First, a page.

• The streets are busy with shoppers laden with goods and workers eating lunch. Carts, horses, wagons, and perhaps other vehicles compete with the crowds to move. The noise is deafening.
  • Pickpockets ply their trade in numbers. Packs of them.
  • The temple bells draw devotees to daily service.
  • Buskers try to earn a few coins. Messengers race through the streets. Spruikers hawk their patron’s wares or simply hold signs up and yell in the crudest form of advertising possible.
  • The Watch moves in pairs. They are heavily armed and armored.

Dusk

  • The public houses begin to fill, the first notes of music floating on the air.
  • Most businesses close to the public, with many apprentices being stuck inside finish work while the master leaves for a nip.
  • Carriages begin arriving at various parties being held around the High District.
  • The streets become less busy as people start going home for dinner. Business begins to slow.
  • Mines, crafters, and mills shut down for the evening. People leave their jobs and go home for the day. Blacksmiths begin to pull their wares inside and finish doing larger business for the day.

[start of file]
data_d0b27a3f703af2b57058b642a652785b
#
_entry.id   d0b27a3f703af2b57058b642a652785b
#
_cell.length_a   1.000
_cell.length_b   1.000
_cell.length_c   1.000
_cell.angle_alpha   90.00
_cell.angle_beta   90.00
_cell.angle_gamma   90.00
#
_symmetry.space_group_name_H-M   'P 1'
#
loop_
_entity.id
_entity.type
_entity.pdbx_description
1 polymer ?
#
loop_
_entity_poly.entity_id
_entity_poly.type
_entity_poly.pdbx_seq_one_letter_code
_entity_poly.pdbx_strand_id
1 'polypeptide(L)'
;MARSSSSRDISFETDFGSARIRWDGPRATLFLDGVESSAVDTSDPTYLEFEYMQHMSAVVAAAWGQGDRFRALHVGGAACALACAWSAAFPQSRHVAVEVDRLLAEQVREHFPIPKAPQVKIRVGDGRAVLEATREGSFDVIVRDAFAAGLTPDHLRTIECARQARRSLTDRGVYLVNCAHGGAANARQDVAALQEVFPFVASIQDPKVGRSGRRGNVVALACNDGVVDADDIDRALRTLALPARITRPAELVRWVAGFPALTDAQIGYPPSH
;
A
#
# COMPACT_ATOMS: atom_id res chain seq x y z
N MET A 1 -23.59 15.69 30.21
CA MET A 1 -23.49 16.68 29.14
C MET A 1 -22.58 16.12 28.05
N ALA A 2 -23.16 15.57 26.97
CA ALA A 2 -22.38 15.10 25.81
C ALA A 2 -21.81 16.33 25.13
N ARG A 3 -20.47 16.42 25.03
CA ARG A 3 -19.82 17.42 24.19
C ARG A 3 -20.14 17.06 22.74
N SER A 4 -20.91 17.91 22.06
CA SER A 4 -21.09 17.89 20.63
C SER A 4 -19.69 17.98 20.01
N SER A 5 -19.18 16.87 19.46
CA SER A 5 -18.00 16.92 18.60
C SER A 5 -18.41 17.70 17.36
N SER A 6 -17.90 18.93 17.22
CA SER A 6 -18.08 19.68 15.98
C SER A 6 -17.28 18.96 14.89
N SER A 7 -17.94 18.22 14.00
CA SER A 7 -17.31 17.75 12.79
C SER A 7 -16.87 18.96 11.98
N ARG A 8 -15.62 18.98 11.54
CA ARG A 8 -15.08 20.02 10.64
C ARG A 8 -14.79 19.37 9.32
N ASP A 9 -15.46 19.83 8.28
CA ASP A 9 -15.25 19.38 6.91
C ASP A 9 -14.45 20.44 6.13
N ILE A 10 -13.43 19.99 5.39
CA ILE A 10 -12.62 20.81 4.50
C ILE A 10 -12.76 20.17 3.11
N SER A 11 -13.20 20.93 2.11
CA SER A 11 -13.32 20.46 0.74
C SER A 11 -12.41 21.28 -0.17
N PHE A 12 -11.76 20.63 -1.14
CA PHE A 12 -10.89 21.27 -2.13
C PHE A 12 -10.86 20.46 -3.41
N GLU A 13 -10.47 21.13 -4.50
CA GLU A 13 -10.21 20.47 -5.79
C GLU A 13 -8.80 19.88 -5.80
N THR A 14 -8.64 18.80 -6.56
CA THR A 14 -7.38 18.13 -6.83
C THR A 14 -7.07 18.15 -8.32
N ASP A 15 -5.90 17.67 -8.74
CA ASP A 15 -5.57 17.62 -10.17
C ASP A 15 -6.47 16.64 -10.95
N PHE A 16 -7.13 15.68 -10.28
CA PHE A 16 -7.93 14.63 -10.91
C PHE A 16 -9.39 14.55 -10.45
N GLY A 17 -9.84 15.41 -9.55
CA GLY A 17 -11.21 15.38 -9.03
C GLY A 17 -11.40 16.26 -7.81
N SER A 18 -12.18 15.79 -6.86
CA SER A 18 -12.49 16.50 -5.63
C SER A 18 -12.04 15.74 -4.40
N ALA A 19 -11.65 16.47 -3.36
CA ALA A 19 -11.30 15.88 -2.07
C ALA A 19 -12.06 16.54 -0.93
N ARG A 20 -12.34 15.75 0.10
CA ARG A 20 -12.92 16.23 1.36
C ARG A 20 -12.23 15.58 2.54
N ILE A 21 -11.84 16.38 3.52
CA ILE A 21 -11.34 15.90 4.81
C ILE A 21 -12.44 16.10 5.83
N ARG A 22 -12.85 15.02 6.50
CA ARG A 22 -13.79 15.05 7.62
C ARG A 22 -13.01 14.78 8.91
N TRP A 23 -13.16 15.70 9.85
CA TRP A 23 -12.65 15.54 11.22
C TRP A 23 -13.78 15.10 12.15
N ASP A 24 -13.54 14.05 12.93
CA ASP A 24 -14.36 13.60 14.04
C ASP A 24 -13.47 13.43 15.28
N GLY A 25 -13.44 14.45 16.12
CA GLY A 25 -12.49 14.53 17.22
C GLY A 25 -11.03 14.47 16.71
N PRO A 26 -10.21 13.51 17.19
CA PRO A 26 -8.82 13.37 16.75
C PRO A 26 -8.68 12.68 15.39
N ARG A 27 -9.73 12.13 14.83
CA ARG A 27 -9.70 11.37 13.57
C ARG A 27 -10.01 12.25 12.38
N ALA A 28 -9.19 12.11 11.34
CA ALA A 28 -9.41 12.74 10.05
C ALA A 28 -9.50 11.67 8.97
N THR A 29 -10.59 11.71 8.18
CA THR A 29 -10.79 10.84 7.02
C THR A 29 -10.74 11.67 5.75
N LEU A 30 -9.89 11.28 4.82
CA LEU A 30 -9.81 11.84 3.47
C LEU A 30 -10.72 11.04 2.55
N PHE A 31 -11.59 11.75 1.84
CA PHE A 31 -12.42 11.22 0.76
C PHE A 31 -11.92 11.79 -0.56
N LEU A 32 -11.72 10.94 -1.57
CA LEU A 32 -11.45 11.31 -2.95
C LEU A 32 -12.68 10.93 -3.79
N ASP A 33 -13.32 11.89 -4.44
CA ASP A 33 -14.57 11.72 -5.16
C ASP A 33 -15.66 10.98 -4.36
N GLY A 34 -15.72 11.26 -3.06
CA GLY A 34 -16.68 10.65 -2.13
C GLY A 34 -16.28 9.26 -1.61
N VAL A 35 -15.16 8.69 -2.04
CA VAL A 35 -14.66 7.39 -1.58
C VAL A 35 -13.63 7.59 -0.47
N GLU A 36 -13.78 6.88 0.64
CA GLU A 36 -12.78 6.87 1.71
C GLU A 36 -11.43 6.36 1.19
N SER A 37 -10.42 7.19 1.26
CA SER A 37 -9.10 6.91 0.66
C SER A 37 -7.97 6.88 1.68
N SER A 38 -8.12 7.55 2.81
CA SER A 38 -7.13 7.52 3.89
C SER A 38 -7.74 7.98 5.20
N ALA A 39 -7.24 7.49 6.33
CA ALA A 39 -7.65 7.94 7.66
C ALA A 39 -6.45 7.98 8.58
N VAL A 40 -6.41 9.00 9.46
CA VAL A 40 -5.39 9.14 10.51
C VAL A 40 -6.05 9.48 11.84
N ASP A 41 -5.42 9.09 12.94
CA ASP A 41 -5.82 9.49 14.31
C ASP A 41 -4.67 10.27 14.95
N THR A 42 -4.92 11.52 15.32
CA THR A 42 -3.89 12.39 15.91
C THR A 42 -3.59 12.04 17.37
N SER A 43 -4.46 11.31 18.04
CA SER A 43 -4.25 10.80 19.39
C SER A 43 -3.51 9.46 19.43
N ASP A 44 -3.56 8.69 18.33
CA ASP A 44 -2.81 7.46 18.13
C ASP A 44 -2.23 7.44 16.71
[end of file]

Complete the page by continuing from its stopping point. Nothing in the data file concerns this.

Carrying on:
• The streets are busy still but not packed. Horse carts are no longer being restricted to utility access roads, they use the main walkways to pack their goods, while others deliver bulk for the next day’s shops and work sites.
  • The night watch is only three hours into their shift, breaks and meals are being handled.
  • The last of the college’s employees leave for the night after they’ve finished grading papers, tests, or preparing for the next day’s assignments.
  • Doctor offices and healer shops slow down.
  • A stray cat chases mice across a garden. The work horses are being stabled for the night.
  • The town’s government officials close up meetings and send people away for the day.
  • Buskers retire for the night, and the relentless clergy bells signify another service.
  • The industries slowly wind down. Shopkeepers begin tidying up and counting their tills.